For some reason this year several people who will be making this spread for the first time have come to ask my advice, so I know that many will be stressing out over this meal. To help out, I am going to post my menu for this year and give you the recipes. This will be a monster of a post, but hopefully it will give you some inspiration for your own meal.
I always have to start here. This is a must have for me, one of those things that define this meal to me. I use Yukon Gold potatoes, peeled and large diced which I boil until easily pierced with a fork. Drain the potatoes and then take heavy cream and steam it (or heat it in the microwave). Melt some unsalted butter (and I do mean butter, none of this fake crap – it’s Thanksgiving for cryin’ out loud) and then mash the potatoes a bit. Pour in some hot cream and some butter, while whisking the mixture. Add cream and butter until it gets to the consistency you like, then add salt and pepper. You really can’t mess this one up.
Gravy is one of those things that seems to strike fear into the hearts of many cooks. Everyone has experienced the lumpy, floury, greasy failures that I think cause this fear. Gravy doesn’t have to be hard, though. You are going to get a fantastic flavor boost for free from the turkey drippings, so all you have to do is to get a good consistency to work with. For me, a nice blond roux is the perfect start. I usually sauté some onions in a decent amount of butter because I like the flavor that they bring to the party. Then add about 1/2 cup of flour (sifting the flour into the pan helps reduce lumps) and cook it for 2 or 3 minutes. Then add some hot chicken stock and whisk until it gets to a thick consistency. When your turkey is done, strain out the drippings into a large glass measuring cup and allow the fat to separate out. Skim off all of the fat and then whisk the remainder into the gravy. Add salt and pepper to taste.
Sweet Potato Casserole
No marshmallows in this one, sorry. It’s full of butter and sugar, so quit your whining. This one is best started the day before. Bake 3 or 4 large sweet potatoes until they’re completely soft. Let them cool. Peel them and then put the insides into a large bowl. Beat in about a cup of sugar, 1/2 tsp salt, 2 eggs, 3 tablespoons melted butter, 1/2 cup milk and a tsp of vanilla. In a separate bowl, combine 3 tablespoons butter, a cup of brown sugar, 1/3 cup flour. Once it’s all mixed up put this mixture on top of the sweet potatoes and then bake at 350 for 30 minutes or so.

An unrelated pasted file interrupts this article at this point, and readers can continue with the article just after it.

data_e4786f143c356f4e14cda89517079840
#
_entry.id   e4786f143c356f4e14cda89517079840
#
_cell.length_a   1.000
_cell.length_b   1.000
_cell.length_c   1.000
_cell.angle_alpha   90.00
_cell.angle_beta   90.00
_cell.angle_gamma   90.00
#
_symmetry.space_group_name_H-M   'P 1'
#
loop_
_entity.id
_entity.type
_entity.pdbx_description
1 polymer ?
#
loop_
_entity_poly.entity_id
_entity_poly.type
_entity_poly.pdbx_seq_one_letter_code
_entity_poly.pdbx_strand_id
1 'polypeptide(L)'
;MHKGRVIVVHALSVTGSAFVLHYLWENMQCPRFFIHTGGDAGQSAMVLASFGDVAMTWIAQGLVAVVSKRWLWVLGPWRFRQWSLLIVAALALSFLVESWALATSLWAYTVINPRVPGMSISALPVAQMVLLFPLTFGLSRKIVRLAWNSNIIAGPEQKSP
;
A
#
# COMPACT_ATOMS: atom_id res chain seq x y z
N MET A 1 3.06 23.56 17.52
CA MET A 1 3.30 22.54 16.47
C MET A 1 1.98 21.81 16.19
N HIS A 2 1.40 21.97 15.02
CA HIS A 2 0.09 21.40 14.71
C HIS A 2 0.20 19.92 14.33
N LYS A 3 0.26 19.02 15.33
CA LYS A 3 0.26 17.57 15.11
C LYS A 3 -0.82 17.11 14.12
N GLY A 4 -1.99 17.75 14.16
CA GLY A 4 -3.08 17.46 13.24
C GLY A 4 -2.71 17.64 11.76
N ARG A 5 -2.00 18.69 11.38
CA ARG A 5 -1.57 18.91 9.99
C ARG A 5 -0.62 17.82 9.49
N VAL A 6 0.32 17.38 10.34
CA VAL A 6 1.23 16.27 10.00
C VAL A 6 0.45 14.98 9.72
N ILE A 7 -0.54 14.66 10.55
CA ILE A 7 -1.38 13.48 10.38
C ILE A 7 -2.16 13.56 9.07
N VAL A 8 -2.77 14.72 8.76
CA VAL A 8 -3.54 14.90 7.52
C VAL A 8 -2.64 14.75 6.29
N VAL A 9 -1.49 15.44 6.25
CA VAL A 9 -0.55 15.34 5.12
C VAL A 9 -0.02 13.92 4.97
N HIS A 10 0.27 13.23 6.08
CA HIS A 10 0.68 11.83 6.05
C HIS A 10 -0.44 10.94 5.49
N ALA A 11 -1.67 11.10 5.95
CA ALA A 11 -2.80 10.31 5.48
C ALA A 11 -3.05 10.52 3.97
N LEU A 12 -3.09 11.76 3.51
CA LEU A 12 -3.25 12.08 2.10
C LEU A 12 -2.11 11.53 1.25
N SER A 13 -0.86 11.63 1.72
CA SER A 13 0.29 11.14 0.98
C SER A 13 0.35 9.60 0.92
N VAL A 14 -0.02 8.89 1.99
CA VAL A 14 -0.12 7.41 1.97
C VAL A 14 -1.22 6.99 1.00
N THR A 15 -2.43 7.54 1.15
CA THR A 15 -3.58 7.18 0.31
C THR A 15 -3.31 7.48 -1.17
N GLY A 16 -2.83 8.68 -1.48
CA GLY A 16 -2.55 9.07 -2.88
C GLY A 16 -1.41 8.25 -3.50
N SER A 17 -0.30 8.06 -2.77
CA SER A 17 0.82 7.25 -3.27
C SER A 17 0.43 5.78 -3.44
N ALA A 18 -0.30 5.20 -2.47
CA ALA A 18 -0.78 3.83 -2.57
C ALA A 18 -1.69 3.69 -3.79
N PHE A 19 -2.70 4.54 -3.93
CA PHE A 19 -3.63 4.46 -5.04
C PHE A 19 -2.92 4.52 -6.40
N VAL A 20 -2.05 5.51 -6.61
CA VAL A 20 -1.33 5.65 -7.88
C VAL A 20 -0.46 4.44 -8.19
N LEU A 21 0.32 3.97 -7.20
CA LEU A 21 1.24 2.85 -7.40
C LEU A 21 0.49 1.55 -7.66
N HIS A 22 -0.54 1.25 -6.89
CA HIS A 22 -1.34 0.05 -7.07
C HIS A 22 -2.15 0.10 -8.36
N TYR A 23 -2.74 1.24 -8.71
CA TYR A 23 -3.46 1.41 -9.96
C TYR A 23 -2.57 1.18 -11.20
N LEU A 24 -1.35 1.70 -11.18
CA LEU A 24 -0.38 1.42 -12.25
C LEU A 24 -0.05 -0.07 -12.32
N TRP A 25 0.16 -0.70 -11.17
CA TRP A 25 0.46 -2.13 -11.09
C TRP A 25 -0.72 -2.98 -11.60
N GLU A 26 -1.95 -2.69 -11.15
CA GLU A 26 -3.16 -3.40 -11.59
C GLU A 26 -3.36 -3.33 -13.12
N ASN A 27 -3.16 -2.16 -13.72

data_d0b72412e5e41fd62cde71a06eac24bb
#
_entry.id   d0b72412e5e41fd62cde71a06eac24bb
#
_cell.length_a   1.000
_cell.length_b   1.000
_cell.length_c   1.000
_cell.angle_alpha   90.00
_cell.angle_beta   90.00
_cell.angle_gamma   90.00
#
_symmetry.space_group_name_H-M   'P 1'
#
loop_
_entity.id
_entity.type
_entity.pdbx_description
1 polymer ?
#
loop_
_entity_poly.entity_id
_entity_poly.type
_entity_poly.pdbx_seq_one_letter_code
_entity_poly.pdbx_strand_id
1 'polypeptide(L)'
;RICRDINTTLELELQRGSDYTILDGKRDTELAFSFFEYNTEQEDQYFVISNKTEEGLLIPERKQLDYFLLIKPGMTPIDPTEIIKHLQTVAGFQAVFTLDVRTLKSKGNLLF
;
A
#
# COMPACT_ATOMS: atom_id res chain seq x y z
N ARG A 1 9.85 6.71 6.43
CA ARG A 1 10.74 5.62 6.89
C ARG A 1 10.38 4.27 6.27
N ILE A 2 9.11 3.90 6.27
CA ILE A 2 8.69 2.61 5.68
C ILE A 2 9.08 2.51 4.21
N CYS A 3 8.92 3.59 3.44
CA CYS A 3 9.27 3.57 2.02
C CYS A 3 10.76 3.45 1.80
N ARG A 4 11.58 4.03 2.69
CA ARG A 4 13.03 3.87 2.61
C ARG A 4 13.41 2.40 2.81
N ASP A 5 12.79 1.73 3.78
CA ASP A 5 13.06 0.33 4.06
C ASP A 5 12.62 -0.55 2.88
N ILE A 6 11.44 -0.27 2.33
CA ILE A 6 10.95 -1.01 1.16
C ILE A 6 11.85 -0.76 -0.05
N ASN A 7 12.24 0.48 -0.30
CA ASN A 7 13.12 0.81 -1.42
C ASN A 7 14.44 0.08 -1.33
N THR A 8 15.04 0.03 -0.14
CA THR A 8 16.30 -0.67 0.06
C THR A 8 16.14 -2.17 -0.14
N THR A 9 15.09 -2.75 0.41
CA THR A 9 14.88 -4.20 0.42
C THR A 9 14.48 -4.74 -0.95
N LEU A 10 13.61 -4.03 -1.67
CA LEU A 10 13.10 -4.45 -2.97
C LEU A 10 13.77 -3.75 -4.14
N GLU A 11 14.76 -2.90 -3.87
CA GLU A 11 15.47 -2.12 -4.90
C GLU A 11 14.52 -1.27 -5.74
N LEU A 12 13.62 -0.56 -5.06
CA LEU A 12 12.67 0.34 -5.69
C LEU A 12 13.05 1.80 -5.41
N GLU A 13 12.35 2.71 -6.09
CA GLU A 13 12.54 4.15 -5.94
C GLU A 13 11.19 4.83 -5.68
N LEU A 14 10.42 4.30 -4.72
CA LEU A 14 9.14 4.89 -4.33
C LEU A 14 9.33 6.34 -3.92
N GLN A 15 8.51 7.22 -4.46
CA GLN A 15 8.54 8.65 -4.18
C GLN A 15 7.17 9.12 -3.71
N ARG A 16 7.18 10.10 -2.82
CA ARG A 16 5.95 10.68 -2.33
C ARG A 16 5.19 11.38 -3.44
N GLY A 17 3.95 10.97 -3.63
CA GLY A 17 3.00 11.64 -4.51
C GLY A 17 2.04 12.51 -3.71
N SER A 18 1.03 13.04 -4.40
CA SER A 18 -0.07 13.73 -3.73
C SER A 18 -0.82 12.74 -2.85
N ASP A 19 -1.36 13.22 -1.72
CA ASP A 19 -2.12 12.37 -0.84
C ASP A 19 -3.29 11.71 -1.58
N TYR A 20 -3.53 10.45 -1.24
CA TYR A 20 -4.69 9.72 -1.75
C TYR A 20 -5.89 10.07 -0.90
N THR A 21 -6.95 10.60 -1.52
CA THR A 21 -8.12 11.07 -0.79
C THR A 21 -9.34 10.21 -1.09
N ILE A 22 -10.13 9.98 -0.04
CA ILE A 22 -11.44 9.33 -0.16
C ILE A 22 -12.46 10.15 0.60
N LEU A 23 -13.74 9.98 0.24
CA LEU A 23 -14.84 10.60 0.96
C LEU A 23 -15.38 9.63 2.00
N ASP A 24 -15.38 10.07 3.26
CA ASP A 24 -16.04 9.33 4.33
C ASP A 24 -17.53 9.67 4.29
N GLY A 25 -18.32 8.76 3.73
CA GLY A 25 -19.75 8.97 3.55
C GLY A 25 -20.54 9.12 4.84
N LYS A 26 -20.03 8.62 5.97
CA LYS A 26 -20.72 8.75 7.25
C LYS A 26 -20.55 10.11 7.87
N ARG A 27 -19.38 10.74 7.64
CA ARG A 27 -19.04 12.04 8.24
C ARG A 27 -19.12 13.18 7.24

Green Beans Almondine
I vacillate between this one and the green bean casserole (with homemade mushroom cream sauce and fried onions, of course). My problem is that oven time is at a premium on Thanksgiving day as I only have a single oven, which is a sad thing indeed. So I go with this simple skillet preparation instead. I take a couple of pounds of fresh green beans with the ends trimmed and cut them in half for easier sautéing. I boil them in salted water for a couple of minutes, then drain the hot water and dump the beans into an ice water bath to stop the cooking and prevent them from turning an ugly gray. I then heat a heavy skillet over medium heat and drop a few tablespoons of butter into it. Once the butter melts, add a minced shallot (or onion or garlic even) and cook for a minute or so. Add the beans and toss to heat and coat. Add sliced almonds and cook for another few minutes, then add salt and pepper to taste.
Caramelized Corn and Mint
Every year, I do an experimental recipe. Some times it works out, sometimes not. My only requirement is that I’ve never tried to cook it before. This year I was reading a food blog which I had never cooked anything from – The Wednesday Chef – and she really sold this recipe, so there you have it.
This is one is from Cook’s Illustrated. I am not the greatest baker, so I pretty much follow this one as written.
Whisk water, yeast, and honey in bowl of stand mixer until well combined, making sure no honey sticks to bottom of bowl. Add flours and mix on low speed with dough hook until cohesive dough is formed, about 3 minutes. Cover bowl with plastic wrap and let sit at room temperature 30 minutes.
Remove plastic wrap and evenly sprinkle salt over dough. Knead on low speed (speed 2 on KitchenAid) 5 minutes. (If dough creeps up attachment, stop mixer and scrape down using well-floured hands or greased spatula.) Increase speed to medium and continue to knead until dough is smooth and slightly tacky, about 1 minute. If dough is very sticky, add 1 to 2 tablespoons flour and continue mixing 1 minute. Lightly spray 2-quart bowl with nonstick cooking spray; transfer dough to bowl and cover with plastic wrap. Let dough rise in warm, draft-free place until doubled in size, about 1 hour.
Fold dough over itself; rotate bowl quarter turn and fold again. Rotate bowl again and fold once more. Cover with plastic wrap and let rise 30 minutes. Repeat folding, replace plastic wrap, and let dough rise until doubled in volume, about 30 minutes. Spray two 9-inch round cake pans with nonstick cooking spray and set aside.